Sunday, November 04, 2007

£40 million farming con exposes misleading of Parliament & Government

Amidst a series of revelations from emails & memos from the former Labour controlled Scottish Executive, £40 million pounds has been overpaid to farmers despite advice it would be "gross over compensation"

The Sunday Herald reports :

The £40m farm

SCOTLAND'S PARLIAMENT and government have been hoodwinked into giving farmers an extra £40 million of taxpayers' money this year, despite advice from officials that it would be "gross over-compensation".

A dossier of internal emails and memos from the former Scottish Executive reveals that the then Liberal Democrat rural development minister, Ross Finnie, misled MSPs and fellow ministers over the payment. The European Commission was kept in the dark and rules were bent to ensure that farmers received the money in the run-up to the election in May.

The £40m pay-out is regarded as "absolutely scandalous" by insiders. It triggered a private pre-election row between Finnie and the then Labour finance minister, Tom McCabe. It also resulted in the retrospective doctoring of a government news release.

Opposition MSPs are this weekend demanding investigations into exactly where the money came from.

The dossier also sheds an unprecedented light on decision-making within the Scottish Executive, and raises questions about the process of government.

And it betrays the extraordinary influence that the National Farmers Union in Scotland (NFUS) can exert on ministers and officials.

The story of how the NFUS managed to win a £40m bonus in the months before the 2007 Scottish election is exposed in 100 documents obtained by the Sunday Herald. The government wanted to keep them secret but was forced to release them by the information commissioner, Kevin Dunion.

Although the pay-out predates the SNP government, the aftershocks are still reverberating. Current ministers have been deprived of money they could have used to help bridge major funding gaps in their first budget, due later this month.

Richard Lochhead, the rural affairs secretary, has just invited 13,000 farmers to apply before November 16 for £61m worth of subsidies. If Finnie's claim that the cash was not additional money was correct, only £21m would have now been handed out because of the £40m already paid out.

Finnie told farmers, the Scottish parliament's environment and rural development committee and finance minister McCabe that the £40m was "not additional". But the dossier makes clear that it was extra money from within the Executive's budget, and that the amount was far in excess of what officials thought was reasonable.

The news release announcing the pay-out in January this year was altered by Finnie to include the phrase "the £40m is not additional". But after the NFUS complained that this was inaccurate, the phrase was deleted from the Executive's website.

On Friday Finnie strongly denied the £40m had been a "pre-election bribe"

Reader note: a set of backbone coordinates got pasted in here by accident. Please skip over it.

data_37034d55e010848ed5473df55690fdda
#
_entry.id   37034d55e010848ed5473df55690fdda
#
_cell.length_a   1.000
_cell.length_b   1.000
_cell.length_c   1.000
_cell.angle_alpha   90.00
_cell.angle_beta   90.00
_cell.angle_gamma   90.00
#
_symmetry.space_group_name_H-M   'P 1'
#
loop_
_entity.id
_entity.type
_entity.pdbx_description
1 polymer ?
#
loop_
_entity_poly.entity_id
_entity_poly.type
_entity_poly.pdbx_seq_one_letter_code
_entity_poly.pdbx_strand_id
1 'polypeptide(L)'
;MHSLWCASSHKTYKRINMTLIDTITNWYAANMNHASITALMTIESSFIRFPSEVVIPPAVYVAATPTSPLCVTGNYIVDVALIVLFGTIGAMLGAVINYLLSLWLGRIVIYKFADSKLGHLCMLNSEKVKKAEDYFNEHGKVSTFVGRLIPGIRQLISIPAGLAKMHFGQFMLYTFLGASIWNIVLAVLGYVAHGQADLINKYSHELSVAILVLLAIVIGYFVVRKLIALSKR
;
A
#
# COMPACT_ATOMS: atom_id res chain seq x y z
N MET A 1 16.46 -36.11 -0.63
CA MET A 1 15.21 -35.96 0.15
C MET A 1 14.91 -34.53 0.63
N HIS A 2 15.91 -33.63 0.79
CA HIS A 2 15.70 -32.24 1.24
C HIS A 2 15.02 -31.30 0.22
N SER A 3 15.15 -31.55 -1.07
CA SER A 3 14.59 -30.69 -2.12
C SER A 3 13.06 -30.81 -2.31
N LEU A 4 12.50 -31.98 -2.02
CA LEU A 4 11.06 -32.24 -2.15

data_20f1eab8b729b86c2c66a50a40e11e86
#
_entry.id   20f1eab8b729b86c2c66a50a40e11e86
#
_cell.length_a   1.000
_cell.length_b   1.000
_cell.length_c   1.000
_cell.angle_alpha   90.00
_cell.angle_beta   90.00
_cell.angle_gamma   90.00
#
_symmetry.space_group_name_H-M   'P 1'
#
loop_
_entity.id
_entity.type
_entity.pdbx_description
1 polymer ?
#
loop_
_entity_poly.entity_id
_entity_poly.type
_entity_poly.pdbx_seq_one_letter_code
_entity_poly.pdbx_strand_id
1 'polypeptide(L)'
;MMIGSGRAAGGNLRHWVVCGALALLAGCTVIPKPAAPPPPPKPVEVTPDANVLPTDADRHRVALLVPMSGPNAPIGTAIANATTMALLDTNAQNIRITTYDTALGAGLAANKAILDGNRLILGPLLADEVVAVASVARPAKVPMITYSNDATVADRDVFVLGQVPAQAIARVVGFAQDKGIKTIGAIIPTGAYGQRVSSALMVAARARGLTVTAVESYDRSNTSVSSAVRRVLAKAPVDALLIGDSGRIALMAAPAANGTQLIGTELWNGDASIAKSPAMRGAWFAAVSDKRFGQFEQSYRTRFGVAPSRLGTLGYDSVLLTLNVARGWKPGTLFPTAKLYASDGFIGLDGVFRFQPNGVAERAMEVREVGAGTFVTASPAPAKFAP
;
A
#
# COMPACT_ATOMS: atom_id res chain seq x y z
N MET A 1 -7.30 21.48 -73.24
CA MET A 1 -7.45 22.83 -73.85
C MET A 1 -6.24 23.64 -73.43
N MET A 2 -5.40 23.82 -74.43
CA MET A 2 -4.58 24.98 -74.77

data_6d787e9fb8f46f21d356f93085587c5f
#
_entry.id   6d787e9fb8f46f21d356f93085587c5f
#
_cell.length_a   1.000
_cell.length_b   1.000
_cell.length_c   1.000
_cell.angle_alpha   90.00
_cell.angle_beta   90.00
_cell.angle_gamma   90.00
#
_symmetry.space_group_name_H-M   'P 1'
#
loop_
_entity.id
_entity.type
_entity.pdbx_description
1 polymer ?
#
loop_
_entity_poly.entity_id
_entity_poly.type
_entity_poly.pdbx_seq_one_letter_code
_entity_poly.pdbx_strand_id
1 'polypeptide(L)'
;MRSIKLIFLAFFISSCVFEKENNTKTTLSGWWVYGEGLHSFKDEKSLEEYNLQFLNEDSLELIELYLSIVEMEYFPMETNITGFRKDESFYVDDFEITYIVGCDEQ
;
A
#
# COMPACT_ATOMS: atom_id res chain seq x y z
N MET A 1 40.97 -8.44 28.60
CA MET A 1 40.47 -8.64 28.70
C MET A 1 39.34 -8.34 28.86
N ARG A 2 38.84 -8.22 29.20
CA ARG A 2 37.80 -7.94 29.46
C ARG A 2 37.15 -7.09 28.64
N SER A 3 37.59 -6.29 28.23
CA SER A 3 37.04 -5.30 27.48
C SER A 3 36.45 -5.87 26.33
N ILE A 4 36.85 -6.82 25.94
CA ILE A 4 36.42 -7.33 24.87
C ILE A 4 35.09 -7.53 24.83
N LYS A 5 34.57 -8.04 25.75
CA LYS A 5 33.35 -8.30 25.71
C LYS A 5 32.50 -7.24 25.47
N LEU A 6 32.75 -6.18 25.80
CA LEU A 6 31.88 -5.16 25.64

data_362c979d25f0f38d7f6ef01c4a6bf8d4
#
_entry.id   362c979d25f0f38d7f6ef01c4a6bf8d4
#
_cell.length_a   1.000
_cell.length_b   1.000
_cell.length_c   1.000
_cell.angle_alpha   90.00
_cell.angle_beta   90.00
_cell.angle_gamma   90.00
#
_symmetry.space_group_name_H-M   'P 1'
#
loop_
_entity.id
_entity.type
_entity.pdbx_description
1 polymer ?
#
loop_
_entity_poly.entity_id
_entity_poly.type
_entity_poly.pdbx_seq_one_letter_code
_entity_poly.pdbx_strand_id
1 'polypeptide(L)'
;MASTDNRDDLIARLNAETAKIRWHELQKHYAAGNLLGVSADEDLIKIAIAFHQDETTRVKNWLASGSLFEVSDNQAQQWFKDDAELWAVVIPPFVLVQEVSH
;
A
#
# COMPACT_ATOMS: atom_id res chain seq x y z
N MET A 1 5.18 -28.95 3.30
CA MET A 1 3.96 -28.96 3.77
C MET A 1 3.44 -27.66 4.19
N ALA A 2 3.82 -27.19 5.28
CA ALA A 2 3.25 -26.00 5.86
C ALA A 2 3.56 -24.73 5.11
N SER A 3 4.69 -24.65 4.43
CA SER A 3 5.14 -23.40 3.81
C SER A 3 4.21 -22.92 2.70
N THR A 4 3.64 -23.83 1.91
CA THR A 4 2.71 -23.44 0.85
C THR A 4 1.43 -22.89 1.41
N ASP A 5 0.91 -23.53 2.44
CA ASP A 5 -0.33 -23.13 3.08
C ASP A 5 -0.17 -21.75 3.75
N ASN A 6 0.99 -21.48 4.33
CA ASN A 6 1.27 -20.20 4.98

for farmers to help elect Liberal Democrats in rural constituencies. "That was not in my brain anywhere," he told the Sunday Herald.

He maintained the money was not additional because it covered a gap in funding caused by an eight-month delay in grant payments under European regulations. "I was concerned to smooth out that payment gap," he said.

"Month by month the amount that was actually paid out to farmers didn't change," added Finnie, now the LibDem health spokesman. "I thought what we were doing was making an advance payment."

But Labour's shadow cabinet secretary for rural affairs, Sarah Boyack, believes she was misled by Finnie when she was convener of the rural development committee. "I am deeply disappointed that the answer given to me as committee convener does not appear to have been the correct position. I will be laying parliamentary questions to the cabinet secretary for clarification on this matter, in particular to ascertain where in the budget this money came from."

Green MSP Robin Harper said: "It seems very unclear what's happened with this public money, and an investigation by Audit Scotland is required to find out who's right and to establish whether this money has been properly allocated."

According to the NFUS, an extra payment to farmers was necessary to bridge the eight-month delay in 2007 payments. The executive offered £40m "which we were clear was a supplementary payment", said the union's deputy chief executive, James Withers.

The payment was made under the Less Favoured Area Support Scheme (LFASS), which mainly helps hill farmers in Scotland. "Under the old system the last payment was made in May 2006 and the next payment under the new system was not going to be until January 2008," said a spokeswoman for the Scottish government. "The one-off payment of £40m issued under LFASS in January 2007 was because the cycle of payments had shifted by eight months."

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